Lyme disease, a bacterial infection which is spread by deer ticks, is prevalent in Shelton. Infected deer ticks may be present in woodlands and meadows from March to November. Take precautions when going into woods, fields and backyards. Use insect repellent, dress in light-colored clothing so the tiny ticks can be seen, roll pants cuffs into socks, wear long sleeves and a hat, and inspect pets that roam.
Ticks climb plants and grass so they can hitch a ride on animals and people who brush against the undergrowth. When hiking, reduce the risk of picking up an infected tick by staying on the trail instead of walking through the undergrowth or tall grass.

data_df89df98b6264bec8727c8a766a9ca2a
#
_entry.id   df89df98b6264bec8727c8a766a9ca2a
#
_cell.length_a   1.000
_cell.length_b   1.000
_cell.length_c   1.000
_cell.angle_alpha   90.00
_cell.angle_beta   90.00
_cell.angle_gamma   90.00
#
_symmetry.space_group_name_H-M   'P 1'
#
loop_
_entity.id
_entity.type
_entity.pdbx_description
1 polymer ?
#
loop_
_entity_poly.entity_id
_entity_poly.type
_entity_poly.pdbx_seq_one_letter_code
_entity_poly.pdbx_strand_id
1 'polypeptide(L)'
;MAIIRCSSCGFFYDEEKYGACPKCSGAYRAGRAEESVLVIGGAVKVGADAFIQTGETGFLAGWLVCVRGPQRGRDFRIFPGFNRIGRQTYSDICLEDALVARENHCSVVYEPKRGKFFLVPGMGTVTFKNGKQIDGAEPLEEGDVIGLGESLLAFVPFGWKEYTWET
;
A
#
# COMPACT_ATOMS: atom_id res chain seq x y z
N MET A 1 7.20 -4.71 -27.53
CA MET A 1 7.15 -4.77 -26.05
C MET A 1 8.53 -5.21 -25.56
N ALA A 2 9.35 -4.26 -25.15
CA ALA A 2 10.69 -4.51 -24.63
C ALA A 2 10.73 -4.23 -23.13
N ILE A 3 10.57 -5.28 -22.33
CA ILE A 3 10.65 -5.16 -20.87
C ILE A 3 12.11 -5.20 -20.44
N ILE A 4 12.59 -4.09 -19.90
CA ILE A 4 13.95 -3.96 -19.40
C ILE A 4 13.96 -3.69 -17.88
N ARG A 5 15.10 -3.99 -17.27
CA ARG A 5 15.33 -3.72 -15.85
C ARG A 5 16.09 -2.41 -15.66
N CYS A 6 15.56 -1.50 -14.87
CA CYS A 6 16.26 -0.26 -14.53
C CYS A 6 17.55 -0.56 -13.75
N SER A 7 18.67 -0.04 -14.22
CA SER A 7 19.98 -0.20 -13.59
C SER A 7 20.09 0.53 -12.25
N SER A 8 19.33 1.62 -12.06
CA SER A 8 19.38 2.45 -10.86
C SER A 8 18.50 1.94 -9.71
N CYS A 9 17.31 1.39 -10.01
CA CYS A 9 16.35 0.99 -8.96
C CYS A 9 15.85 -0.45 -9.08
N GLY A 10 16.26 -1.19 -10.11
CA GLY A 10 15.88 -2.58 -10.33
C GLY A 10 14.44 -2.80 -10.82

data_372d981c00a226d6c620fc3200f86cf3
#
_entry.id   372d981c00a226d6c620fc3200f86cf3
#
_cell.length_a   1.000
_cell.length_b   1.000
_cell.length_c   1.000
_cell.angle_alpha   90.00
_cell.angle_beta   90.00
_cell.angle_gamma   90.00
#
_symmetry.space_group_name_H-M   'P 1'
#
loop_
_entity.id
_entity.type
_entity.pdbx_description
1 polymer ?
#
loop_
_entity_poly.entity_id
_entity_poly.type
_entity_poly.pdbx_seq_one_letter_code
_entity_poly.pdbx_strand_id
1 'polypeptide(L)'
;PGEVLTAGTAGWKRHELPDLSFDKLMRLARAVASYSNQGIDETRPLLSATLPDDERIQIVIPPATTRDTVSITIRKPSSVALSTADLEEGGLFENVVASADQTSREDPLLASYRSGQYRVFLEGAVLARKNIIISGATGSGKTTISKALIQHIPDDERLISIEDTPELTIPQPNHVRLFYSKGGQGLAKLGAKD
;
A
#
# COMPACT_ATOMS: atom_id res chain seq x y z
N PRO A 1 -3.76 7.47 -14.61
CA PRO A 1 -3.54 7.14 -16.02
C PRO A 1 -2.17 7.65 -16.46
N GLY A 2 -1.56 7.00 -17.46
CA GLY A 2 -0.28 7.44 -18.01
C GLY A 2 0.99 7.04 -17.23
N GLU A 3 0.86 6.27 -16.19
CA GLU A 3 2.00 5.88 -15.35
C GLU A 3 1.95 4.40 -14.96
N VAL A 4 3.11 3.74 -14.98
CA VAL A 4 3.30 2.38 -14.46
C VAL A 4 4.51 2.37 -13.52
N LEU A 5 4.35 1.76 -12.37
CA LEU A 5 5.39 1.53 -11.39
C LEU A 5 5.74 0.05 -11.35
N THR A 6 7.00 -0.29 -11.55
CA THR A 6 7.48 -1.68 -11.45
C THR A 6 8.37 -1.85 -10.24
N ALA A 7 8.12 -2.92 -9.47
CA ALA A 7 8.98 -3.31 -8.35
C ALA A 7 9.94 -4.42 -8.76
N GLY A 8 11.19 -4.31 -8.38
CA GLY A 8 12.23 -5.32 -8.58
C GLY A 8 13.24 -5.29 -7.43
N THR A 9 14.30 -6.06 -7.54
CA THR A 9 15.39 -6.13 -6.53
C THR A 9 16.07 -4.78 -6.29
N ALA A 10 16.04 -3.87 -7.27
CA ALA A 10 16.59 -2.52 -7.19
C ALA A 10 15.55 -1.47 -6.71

Insect repellents that contain DEET are very effective against ticks. Follow the label instructions for proper use and application. Products will 15% or less DEET content is recommended for children. Do not apply products containing DEET on infants; use a non-DEET alternative product instead.
A reddish, bull’s-eye shaped rash will appear three to 30 days after the bite in about 75% of people bitten by an infected tick. Most people experience flu-like symptoms, such as a fever, headache, aching joints and muscles, chills, fatigue and nausea. Acute weight loss, low platelet count and low white blood cell count can also occur. Different people may experience different combinations of symptoms.
Lyme disease is easy to treat with antibiotics if caught early, but if allowed to go untreated for several months the symptoms can be disabling and difficult to treat. More information is provided by the Centers for Disease Control ( and the Naugatuck Valley Health District (